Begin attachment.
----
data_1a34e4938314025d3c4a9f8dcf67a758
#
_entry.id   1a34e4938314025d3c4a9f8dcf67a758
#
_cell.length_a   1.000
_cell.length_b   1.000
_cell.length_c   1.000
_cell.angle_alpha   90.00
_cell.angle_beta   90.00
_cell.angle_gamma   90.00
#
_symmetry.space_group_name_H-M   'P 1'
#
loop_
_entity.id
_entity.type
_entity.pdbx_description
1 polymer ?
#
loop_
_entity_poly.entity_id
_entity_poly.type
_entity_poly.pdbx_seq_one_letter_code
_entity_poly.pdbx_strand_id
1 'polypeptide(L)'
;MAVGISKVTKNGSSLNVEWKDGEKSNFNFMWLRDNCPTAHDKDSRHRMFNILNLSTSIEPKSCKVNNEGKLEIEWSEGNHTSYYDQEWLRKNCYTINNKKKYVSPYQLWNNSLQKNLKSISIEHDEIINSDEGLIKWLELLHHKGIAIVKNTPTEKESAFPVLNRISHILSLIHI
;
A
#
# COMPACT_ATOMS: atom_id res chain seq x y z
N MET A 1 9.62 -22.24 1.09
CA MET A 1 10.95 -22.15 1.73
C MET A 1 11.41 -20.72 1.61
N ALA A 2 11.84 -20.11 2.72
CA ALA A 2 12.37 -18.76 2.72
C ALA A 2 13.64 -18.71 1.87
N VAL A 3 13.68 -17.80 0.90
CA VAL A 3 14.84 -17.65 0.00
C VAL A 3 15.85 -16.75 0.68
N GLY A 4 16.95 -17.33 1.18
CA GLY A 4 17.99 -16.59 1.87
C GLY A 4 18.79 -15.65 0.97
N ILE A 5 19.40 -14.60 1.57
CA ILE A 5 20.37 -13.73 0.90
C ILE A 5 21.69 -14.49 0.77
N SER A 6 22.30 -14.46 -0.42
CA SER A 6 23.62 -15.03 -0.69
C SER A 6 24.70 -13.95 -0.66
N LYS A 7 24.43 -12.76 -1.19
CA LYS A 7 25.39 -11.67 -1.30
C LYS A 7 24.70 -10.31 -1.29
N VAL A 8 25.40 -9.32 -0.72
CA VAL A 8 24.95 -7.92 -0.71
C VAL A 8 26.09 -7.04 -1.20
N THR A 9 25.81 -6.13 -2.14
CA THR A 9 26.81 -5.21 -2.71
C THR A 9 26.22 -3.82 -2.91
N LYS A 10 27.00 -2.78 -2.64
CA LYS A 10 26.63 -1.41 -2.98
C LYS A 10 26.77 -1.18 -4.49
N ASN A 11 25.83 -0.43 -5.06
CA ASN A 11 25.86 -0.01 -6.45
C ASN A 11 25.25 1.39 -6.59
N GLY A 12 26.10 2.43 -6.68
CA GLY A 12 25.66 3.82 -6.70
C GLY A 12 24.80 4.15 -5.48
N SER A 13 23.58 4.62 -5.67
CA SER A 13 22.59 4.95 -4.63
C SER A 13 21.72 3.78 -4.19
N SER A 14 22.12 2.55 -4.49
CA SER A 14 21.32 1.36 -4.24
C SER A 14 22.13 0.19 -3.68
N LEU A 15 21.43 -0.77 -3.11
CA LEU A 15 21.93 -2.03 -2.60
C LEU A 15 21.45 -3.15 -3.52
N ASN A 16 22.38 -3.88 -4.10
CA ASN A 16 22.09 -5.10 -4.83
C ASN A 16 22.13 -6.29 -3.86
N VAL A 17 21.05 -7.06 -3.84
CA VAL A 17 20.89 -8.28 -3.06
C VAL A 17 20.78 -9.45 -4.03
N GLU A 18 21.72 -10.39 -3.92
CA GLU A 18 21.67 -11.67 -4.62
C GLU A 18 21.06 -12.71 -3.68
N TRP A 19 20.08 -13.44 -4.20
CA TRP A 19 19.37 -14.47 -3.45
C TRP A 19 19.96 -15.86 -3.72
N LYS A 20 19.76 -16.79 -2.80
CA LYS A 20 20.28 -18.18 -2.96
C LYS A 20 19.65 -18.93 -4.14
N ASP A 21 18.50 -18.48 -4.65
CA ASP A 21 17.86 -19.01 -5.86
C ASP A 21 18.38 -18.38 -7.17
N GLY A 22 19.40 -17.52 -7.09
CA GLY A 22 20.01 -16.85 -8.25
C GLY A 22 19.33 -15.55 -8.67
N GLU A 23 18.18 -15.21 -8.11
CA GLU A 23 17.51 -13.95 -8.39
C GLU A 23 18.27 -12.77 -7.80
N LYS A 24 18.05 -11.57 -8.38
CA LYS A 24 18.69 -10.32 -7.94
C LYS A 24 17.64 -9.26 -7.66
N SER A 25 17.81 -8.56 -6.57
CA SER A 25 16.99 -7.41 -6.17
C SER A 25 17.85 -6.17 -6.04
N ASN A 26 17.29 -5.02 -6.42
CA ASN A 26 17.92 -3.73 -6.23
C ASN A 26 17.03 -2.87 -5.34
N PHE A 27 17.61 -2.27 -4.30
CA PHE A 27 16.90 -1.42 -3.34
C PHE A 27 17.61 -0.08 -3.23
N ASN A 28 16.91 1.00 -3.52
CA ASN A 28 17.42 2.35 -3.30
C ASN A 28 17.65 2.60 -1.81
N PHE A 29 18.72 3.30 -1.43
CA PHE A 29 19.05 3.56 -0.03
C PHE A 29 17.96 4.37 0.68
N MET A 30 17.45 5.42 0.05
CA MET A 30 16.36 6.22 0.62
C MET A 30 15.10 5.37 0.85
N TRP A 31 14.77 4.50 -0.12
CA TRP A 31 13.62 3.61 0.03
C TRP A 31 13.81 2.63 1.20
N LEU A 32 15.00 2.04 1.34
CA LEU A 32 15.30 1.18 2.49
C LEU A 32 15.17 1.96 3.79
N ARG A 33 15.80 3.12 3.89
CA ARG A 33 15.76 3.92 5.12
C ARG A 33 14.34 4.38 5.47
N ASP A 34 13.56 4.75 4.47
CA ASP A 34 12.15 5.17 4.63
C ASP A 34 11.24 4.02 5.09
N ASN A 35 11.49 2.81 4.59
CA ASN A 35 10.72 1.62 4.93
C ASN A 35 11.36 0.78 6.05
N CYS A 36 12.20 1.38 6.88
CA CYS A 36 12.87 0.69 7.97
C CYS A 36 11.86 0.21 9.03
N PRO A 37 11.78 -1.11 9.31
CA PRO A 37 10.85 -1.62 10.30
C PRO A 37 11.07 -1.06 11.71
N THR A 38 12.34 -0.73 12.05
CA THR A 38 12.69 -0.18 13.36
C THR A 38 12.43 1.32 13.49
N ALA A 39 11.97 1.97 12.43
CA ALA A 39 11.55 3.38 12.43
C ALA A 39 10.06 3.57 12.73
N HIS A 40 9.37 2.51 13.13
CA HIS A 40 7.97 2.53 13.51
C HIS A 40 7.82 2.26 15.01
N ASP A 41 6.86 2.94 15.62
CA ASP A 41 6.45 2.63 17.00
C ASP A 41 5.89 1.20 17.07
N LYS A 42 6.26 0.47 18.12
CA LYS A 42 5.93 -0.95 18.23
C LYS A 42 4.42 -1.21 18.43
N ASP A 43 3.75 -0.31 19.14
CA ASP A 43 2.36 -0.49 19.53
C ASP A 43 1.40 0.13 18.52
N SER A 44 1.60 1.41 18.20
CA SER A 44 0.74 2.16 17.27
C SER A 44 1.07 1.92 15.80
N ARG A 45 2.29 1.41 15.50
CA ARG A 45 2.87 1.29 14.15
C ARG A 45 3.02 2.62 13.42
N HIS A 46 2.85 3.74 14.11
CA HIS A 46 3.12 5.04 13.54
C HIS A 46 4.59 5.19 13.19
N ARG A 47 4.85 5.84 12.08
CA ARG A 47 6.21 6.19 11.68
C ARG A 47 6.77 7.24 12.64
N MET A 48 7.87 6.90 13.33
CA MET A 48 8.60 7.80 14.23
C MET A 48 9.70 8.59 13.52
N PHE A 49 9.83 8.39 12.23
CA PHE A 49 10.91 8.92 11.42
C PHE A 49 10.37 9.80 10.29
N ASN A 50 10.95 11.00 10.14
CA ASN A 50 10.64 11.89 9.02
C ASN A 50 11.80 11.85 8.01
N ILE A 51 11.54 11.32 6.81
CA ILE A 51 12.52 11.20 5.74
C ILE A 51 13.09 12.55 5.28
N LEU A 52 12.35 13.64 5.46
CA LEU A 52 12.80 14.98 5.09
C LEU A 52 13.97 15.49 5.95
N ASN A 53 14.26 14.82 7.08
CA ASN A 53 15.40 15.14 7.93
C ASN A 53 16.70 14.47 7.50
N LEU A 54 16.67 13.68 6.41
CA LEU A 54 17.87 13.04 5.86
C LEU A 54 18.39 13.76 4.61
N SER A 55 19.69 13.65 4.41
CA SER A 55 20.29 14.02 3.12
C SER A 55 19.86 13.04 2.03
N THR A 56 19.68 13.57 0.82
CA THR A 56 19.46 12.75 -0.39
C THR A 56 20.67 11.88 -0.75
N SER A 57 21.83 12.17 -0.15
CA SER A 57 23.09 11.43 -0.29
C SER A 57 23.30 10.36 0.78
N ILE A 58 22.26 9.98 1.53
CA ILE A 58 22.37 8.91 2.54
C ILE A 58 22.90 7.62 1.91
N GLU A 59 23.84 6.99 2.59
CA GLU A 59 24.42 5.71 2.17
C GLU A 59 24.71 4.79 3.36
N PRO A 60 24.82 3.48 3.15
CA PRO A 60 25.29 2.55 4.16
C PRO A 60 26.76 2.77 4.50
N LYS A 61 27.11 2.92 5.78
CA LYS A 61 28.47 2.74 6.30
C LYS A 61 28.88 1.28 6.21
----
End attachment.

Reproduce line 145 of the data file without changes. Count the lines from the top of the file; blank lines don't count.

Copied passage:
N ALA A 39 11.97 1.97 12.43